and cardboard (as a container)
(for new level)
QRD1114 Optical Detector / Phototransistor infrared sensor
(for detecting coin insertion)
(for the wristband)
2 breadboards, resistors, and lots of wires.
Tape, glue, etc.
There were several challenges that were specific to our project. The first challenge was caused by the use of water as our input medium. When using natural substances like water as input in a "Makey-Makey" fashion, it is important to set the sensitivity thresholds based off the actual conductivity of the substance. This was challenging for us because testing with water is potentially destructive if the hardware isn't constructed carefully. While testing by touching either our hands or wire leads to the input contacts, we experienced much different voltage response than we did during testing using water. This should be expected but it is an important factor to consider when using low-tech items.
In addition, we experienced different "conductivity" between our hands. Max's hands are a bit fatter than Anis', so they were better connected to the wristband (which was tighter for this reason), leading to a lower resistance.
The second challenge was caused primarily by our choice of container and lack of experience building non-trivial circuits. We originally intended to use our plastic parts box as the entire enclosure but once we began to wire each cup into the breadboard, we quickly realized the wires would not fit into the space without extreme force or care. We were worried that the upward pressure of the wires on the bottom of the cups would either detach the cups from the lid or push the LEDs through the bottom of the cups and cause leaks. If we had to do this over again, we would consolidate wires into busses and run them along the surface of the container so that each wire would bend in a designated location (i.e. the hinge point).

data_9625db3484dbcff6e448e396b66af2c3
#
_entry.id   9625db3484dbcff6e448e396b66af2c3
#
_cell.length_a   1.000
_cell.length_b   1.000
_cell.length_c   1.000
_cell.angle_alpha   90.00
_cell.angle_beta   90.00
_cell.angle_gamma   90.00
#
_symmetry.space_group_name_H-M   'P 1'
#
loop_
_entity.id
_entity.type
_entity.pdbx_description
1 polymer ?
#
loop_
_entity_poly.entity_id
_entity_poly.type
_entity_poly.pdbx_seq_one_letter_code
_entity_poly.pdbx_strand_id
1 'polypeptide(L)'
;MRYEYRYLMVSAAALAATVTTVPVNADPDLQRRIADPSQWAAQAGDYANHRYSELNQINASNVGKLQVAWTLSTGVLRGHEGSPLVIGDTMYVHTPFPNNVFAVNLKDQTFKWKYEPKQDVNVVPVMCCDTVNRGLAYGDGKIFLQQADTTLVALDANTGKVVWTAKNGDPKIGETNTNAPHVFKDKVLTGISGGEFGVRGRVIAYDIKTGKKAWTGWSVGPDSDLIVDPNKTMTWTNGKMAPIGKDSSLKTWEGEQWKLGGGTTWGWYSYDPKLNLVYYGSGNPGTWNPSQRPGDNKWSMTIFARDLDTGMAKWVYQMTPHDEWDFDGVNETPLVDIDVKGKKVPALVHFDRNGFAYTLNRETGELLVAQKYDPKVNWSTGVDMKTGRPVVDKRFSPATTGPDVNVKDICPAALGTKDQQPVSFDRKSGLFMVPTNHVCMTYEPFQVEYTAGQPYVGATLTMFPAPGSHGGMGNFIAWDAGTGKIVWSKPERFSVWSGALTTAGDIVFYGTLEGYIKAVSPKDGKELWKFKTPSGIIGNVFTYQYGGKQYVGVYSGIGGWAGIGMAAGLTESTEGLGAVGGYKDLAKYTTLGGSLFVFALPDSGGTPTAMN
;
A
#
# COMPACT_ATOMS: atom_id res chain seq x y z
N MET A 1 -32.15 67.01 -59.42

Finally, we did face a challenge in that several parts we used including the IR sensor and the push button weren't well documented. We overcame this challenge by breaking out the multi-meter and testing each parts behavior with voltage applied.
Thoughts about the project
This project was fun because it allowed us to implement something old in a new way. We have worked on revisiting existing games in previous work but this project allowed us to find and build a new way to play an old game.
While building this project, we also realized the value of rapid prototyping. Using water as an input medium is non-standard so it required a lot of experimentation regarding the proper thresholds in software. Before building the full circuit, we created a model of our cup/buttons using a larger plastic cup to test everything from our waterproofing strategy to the circuit behavior. This initial testing was crucial to our success.
The Arduino code can be found at
We learned how to use human touch as input from this video:
, which pointed us to the following moving-average filter small library:
A version of the game can be played on Android (not ours):
help on how to format text
Turn off "Getting Started"